• Additional hours due to a change in a ticketed event’s duration that fall within this exemption will also be fully exempt from section 9-4602(6).
  • A hotel banquet event is scheduled, due to circumstances that are outside the employer’s control, after the employer provides the Posted Work Schedule with the advance notice date (10 [14 in 2021] days).

Are there any limitations on hiring new employees?

 Yes, before hiring new employees from an external applicant pool (including through a staffing agency), employers must provide existing employees with written notice of available work shifts for at least 72 hours, unless a shorter period is necessary in order for the work to be timely performed.

If the employer has several locations and it is a regular practice of the employer to schedule employees across multiple locations, then the employer must offer those available shifts to these employees. If that is not a regular practice, then offering additional shifts to employees at a different location is optional.

The notice must be in English and in the primary language(s) of the employees at the particular workplace and it must be posted in a conspicuous location at the workplace that is readily accessible and visible to all employees. The notice must also be provided electronically to each employee if the employer customarily communicates scheduling information in such manner with employees.

The employer can only hire from an external applicant pool to fill these available shifts if the employer provides notice of available work shifts as described above, and:

  • No employee accepts the offer of available work shifts within 24 hours of the end of the 72-hour posting period; or
  • The employer receives written confirmation from eligible employees that they are not interested in accepting the available work shifts; or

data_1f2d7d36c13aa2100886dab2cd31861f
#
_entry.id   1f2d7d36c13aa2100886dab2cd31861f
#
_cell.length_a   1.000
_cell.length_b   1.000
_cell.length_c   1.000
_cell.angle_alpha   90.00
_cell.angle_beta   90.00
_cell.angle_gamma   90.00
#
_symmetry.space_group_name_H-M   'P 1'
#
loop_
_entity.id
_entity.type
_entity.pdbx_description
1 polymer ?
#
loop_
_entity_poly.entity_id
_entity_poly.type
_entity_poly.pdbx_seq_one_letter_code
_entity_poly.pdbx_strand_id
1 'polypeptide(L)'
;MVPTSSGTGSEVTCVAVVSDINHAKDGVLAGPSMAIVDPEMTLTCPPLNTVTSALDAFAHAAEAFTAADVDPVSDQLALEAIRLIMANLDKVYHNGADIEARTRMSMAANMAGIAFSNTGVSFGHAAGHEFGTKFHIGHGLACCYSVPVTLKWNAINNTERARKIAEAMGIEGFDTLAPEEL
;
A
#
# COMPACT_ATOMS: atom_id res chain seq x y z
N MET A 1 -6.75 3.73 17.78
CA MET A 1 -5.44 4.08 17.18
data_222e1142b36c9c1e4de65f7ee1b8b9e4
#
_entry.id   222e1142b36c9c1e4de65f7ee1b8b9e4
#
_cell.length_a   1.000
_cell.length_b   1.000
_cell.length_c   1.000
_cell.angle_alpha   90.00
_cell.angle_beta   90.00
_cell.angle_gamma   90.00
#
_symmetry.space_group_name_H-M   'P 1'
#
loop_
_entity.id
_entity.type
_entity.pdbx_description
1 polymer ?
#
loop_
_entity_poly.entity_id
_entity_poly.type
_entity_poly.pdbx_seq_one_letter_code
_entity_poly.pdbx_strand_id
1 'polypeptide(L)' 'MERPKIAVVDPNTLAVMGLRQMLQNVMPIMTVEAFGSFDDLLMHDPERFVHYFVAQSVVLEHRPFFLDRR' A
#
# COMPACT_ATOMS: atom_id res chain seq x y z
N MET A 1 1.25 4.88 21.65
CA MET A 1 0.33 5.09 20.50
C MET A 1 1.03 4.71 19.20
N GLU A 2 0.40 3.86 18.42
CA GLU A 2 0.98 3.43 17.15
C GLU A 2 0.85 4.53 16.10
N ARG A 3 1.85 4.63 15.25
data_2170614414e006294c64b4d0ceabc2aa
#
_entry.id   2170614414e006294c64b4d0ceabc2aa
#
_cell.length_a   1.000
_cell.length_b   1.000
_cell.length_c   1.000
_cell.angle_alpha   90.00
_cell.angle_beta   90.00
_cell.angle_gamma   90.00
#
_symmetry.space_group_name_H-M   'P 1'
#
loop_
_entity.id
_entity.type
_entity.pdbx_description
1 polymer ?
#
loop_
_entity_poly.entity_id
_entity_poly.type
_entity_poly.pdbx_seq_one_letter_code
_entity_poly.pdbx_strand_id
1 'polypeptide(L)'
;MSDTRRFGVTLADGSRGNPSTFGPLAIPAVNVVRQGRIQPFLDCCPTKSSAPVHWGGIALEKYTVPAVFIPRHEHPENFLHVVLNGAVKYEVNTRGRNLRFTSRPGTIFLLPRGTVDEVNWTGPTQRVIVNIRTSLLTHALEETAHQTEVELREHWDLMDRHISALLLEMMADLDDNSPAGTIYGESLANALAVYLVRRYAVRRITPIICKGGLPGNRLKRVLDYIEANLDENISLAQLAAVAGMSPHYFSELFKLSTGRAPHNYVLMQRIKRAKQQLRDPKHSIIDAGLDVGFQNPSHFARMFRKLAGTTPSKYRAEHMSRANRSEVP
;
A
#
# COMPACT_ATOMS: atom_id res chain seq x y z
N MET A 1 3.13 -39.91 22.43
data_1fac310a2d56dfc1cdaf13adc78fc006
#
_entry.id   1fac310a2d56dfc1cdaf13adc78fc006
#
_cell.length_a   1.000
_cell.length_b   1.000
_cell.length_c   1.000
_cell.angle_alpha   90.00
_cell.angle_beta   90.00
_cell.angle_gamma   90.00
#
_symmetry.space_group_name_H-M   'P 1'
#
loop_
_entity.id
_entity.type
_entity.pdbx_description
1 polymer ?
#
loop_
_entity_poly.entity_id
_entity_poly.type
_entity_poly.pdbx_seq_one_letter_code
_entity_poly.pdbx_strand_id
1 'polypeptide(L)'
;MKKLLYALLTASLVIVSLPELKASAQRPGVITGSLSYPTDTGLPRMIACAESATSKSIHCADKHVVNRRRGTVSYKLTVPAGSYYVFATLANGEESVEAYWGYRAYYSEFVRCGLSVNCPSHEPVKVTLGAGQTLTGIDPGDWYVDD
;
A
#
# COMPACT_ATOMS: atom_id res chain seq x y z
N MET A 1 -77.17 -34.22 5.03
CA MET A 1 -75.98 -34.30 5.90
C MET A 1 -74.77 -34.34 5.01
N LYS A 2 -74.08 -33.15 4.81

• Existing employees have accepted a subset of the offered work shifts, in which case the existing employees must be awarded that subset of work shifts, and external applicants may be offered the remaining shifts

Employers are also required to provide its employees with written notice of its policy regarding offering and distributing work shifts at the time of hire and within 24 hours of any change in the policy. In addition, employers are required to post the notice in an accessible location in the workplace. The notice must advise employees:

  • Where employees can access written notices of available work shifts;
  • The process by which employees may notify the employer of their desire to work the available work shifts;
  • The criteria for distribution of work shifts among qualified and interested employees.

Are there any recordkeeping requirements?

 Yes, employers must maintain and keep records demonstrating compliance with the law for a period of two years.

In addition, upon request by any employee, the employer must provide that employee with work schedules in writing for all employees at the location for any previous week for the past two years, including the originally posted work schedules and any modified versions.